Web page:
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Horsted Park, Kent:

a residential mixed-use development that delivers a unique sense of place

Residential, Masterplanning
Countryside Properties
Contract value:
£35 million
Chatham, Kent
Project status:
Completed Scheme Winner, Housing Design Awards, 2014
Best Housing Development, Building Awards, 2013
Best Housing Project, Brick Awards, 2013

Set in a pivotal location between Rochester and Chatham, Horsted Park is a mixed-use, mixed-tenure development set in a suburban context across twenty acres of land. Drawing inspiration from the area’s local heritage, the spatial composition of this new neighbourhood explores the variation, intimacy and surprise often found in the spatial enclosures of surrounding Kentish villages. Through taking such cues from the local context, the design successfully creates an environment that has its own unique sense of place, but also feels familiar to its surrounds.

In direct response to the site’s semi-rural setting, Proctor and Matthews took the opportunity to develop a series of new housing typologies which, take their cue from the rural vernacular of Kent’s agricultural buildings. Apartment blocks are designed and arranged to resemble local farmsteads, and ‘courtyard’ homes are designed to resemble smaller farmstead barns. Clusters of detached and semi-detached dwellings are arranged and designed to resemble local farmsteads. Consisting of a range of two to four bedroom ‘courtyard’ homes, these two to three storey dwellings are arranged with side gardens in order to take advantage of a southern orientation and also provide passive surveillance over public realm areas. Courtyard homes are arranged around shared courtyards or ‘yards’ creating a focal point for more intimate neighbourhood groupings and sense of enclosure within the wider masterplan.

The composition of buildings, access routes and open spaces have been arranged to sensitively respond to the site’s surrounding context. Towards the north is historic Fort Horsted, towards the east and south is open rural land and towards the west is Maidstone Road. Along the northern boundary of the development is an alignment of two storey semi-detached dwellings used to reinforce the geometry of the Fort’s moat. Set-back 10m from the boundary edge, these terrace houses are not only provided with a generous amount of private outdoors amenity space, but also provide a method of securing and protecting the moat from public access.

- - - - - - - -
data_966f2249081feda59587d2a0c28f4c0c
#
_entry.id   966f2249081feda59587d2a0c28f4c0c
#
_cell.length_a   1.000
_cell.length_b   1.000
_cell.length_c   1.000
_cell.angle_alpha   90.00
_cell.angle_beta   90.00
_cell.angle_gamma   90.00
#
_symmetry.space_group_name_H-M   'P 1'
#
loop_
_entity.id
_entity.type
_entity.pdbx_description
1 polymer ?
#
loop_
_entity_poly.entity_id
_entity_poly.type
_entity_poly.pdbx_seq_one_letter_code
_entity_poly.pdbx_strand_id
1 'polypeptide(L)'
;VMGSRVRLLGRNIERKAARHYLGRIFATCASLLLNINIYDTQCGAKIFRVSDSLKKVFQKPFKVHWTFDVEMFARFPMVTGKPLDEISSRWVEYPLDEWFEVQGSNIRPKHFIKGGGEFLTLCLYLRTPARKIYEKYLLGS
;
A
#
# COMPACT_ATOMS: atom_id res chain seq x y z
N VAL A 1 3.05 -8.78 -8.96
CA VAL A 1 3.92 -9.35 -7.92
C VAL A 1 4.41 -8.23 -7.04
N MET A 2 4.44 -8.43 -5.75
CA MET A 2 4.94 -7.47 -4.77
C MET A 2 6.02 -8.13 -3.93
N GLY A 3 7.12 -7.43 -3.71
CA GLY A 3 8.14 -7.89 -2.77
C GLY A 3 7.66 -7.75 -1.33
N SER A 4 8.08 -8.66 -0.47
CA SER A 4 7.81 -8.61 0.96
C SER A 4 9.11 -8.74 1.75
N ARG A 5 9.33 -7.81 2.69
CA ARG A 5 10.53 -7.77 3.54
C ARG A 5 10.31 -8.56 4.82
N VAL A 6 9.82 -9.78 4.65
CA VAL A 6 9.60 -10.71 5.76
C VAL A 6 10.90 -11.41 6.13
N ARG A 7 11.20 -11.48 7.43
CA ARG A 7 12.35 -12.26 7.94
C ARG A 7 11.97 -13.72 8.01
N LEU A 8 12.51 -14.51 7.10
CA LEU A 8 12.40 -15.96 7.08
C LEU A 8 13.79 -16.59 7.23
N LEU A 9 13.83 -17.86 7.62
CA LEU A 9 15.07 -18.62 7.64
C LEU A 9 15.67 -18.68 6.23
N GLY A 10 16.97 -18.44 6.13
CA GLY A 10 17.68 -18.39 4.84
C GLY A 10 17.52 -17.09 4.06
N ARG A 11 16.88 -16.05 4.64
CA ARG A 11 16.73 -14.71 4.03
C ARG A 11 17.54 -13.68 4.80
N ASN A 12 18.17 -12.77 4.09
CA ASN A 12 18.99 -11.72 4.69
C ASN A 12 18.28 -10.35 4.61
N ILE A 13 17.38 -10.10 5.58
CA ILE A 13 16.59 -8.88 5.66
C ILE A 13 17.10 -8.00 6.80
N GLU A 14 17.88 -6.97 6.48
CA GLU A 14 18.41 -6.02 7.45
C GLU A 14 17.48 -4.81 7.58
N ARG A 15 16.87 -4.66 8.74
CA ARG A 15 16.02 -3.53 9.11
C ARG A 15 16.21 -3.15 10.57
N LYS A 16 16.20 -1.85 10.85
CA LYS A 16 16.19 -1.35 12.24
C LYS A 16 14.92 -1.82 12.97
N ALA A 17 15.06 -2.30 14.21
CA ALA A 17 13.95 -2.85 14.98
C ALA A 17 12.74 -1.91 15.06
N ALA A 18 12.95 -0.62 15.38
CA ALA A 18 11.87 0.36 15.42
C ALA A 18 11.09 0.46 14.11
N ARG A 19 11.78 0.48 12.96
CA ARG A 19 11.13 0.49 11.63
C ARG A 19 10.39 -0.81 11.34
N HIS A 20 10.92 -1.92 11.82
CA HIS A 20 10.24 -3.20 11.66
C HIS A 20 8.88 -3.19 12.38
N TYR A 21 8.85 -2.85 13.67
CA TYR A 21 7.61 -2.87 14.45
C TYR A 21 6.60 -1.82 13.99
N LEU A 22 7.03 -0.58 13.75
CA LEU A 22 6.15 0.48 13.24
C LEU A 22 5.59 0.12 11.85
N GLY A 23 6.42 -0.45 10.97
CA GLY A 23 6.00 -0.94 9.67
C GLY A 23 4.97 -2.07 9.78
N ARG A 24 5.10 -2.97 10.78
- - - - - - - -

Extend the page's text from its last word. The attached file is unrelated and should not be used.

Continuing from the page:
The sites’ massing strategy provides a gradual transition from the site’s more urban edge towards the west and its more rural edge towards the east. Apartment blocks towards the west provide a more course grain, whilst courtyard houses towards the site’s east provide a finer grain. A cluster of taller four storey buildings at the centre of the site provides a townscape marker and focal point for the development. They contain Extra Care accommodation, a retail space and a range of community spaces that include offices and a flexible hall space to be shared by local groups. Additional commercial spaces are also located towards the site’s southwest corner taking advantage of exposure from Maidstone Road.

The overarching development consists of 337 new dwellings supported by retail, commercial, Extra Care accommodation and community facilities.